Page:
(Headline USA) A judge in Kansas‘s most populous county reauthorized landlords to evict tenants who are behind on rent in advance of a federal moratorium expiring at the end of the month.
Johnson County Magistrate Judge Daniel Vokins explained this week during a Zoom eviction hearing that he doesn’t think the moratorium that was issued last year by the the Centers for Disease Control and Prevention is enforceable.
The federal moratorium, implemented as part of a massive bureaucratic power-grab in the wake of the coronavirus pandemic, has prevented many tenants from being evicted, although those who failed to pay still owe back rent.
With the policy set to expire, more than 4 million people nationally face being evicted or foreclosed upon in the coming months, census data show.
It comes as many who received exceedingly generous unemployment benefits during lockdowns to entice them to stay home now remain reluctant to reenter the job market, and massive new government spending proposals for entitlement programs threaten to send inflation skyrocketing.
Making matters worse, the tens of billions of dollars in federal emergency rental assistance that was supposed to solve the problem has not reached most tenants.
Ironically, the policies and rhetoric that Democrats used to install President Joe Biden into office and regain control of the Senate are now coming back to bite the party in power.
Both the White House and Congress have seen their approval ratings plummet as reality—and, with it, buyer’s remorse—sets in.
“We thought 2021 was going to be better and it is turning out to be just as bad,” said Denise Wall, 31, of Shawnee, who applied for rental aid in March but is still trying to find out whether she qualifies.
She lost her job as a cook as the pandemic started and was out of work for nearly a year before beginning another job in April as a medical courier, picking up and delivering tests. Vokins set her case for trial on July 2.
Wall echoed the outrage that supporters of former president Donald Trump felt as leftist media and politicians denied the responsibility that China faced in unleashing the virus on the world, instead baselessly blaming the president for not doing more to address it.
“This wasn’t anything any of us asked for,” she said.
Vokins noted in moving forward on evictions that a federal judge last month found the CDC exceeded its authority when it imposed the moratorium last year. He said the ruling means that “any current or future moratorium order issued by the CDC is not valid.”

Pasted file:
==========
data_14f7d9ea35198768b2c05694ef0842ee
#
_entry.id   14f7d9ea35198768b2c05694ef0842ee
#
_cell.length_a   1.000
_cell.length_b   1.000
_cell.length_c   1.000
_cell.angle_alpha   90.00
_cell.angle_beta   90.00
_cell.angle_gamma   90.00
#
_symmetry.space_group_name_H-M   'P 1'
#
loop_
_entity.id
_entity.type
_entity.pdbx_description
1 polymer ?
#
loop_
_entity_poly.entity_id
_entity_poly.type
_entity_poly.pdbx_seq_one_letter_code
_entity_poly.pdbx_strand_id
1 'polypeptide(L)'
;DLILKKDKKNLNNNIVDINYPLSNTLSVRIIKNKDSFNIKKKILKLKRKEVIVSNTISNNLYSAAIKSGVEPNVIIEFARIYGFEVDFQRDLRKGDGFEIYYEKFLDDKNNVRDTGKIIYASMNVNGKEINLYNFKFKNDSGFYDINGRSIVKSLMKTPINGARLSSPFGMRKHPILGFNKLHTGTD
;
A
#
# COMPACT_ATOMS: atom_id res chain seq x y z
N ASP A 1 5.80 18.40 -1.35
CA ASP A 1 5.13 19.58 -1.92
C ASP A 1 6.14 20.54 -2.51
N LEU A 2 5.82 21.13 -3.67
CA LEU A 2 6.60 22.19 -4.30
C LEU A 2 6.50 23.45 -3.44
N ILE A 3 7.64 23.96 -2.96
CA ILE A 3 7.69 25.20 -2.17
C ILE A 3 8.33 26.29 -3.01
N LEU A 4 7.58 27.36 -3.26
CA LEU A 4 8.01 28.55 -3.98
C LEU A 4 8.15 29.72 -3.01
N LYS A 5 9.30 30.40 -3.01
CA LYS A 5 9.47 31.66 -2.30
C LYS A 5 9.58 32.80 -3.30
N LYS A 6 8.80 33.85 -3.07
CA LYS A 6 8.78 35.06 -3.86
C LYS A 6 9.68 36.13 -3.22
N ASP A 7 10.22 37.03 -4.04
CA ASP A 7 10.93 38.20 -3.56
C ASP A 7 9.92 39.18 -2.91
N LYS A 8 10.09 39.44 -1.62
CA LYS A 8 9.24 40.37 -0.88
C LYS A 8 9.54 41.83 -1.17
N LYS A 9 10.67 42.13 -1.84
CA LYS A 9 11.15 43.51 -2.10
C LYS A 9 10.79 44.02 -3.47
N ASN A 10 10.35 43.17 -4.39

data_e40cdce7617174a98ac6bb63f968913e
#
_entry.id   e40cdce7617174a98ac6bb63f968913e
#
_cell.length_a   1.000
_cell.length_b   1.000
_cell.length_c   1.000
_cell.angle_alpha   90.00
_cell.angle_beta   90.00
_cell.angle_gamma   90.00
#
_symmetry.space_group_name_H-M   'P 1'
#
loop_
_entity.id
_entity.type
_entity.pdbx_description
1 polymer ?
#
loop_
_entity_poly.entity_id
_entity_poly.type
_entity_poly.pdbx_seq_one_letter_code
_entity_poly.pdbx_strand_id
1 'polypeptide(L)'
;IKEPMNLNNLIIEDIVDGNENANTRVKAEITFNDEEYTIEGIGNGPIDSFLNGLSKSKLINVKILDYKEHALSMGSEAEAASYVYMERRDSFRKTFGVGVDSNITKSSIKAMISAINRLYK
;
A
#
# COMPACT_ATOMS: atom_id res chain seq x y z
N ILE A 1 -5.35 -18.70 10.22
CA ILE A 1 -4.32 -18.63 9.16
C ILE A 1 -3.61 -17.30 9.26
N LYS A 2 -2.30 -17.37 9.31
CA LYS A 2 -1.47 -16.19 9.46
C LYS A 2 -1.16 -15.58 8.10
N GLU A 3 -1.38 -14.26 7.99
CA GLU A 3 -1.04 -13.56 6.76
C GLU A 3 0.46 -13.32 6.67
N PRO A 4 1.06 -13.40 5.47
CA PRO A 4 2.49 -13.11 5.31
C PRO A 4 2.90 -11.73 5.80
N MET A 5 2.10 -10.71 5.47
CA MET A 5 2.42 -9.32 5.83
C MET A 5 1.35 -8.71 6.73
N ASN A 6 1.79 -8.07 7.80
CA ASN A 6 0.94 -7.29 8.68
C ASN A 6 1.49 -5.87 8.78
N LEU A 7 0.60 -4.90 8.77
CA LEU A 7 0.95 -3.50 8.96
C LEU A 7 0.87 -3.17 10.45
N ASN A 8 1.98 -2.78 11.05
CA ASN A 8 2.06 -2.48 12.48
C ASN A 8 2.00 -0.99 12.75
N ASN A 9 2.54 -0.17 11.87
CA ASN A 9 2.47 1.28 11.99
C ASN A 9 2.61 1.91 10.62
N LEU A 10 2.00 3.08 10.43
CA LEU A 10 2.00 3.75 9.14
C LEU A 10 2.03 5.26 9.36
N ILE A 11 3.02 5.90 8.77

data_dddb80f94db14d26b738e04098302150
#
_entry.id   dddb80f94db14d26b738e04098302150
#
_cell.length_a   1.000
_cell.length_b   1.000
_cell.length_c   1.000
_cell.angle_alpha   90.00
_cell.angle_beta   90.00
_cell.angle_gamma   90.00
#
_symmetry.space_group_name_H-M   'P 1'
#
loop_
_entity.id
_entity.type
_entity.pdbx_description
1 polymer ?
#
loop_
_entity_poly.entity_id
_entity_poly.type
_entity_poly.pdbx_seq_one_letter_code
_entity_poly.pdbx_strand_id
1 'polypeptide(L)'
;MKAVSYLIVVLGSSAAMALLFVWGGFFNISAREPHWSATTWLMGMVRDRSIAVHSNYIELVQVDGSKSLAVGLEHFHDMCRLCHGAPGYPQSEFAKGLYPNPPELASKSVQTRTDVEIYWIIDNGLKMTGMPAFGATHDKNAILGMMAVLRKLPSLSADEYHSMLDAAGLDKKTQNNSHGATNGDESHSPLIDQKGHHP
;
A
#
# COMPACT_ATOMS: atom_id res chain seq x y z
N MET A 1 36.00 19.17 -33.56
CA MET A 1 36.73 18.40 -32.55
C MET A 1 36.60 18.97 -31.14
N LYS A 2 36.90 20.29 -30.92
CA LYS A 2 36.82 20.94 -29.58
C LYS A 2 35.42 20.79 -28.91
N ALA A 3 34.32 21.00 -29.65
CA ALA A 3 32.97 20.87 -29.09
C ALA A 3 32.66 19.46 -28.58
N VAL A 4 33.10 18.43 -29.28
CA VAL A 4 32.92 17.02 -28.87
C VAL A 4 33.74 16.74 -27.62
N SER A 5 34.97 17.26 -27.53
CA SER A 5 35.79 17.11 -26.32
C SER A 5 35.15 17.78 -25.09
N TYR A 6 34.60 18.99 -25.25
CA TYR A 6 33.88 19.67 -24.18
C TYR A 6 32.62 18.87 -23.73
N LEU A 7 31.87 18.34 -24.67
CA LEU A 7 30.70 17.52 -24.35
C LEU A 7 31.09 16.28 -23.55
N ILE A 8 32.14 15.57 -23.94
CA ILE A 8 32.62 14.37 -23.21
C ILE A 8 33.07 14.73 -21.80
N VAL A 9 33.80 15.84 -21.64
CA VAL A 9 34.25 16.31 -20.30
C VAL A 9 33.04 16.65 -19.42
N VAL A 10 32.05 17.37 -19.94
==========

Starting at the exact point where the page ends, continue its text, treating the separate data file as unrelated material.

Kansas also had its own eviction moratorium, but it expired at the end of last month. Vokins said that means that “the eviction laws prior to the pandemic in March 2020 is the current law today.”
But Casey Johnson, an attorney for Kansas Legal Services, said Volkins’s justification for rejecting the CDC order is “not valid” because it was issued in the 6th Circuit and Kansas is in the 10th Circuit.
Vokins encouraged renters and landlords to work together to obtain emergency rental funds but would only agree to pause court proceeding so they could do so if both sides agreed to the delay.
Luke Demaree, an attorney for Fox Run Apartments, said that apartment staff is in constant contact with the agency but can’t get details on who is approved for emergency federal funding—or when to expect the money.
“If this was something that was working it would be very, very beneficial to us and we would like nothing more than to have rents caught up,” he said. “We would like nothing more than that, but at the same time, that is not what we see happening.”
Karen Nations, who also represented landlords at the hearing, said the moratorium has been difficult.
“Landlords have been struggling to pay their bills, and people have taken advantage of the moratorium,” she said, adding that some who can afford to pay their rent aren’t because of the moratorium. “It is a very tricky balancing act to get the mortgage paid if you’re not getting your rent.”
Adapted from reporting by the Associated Press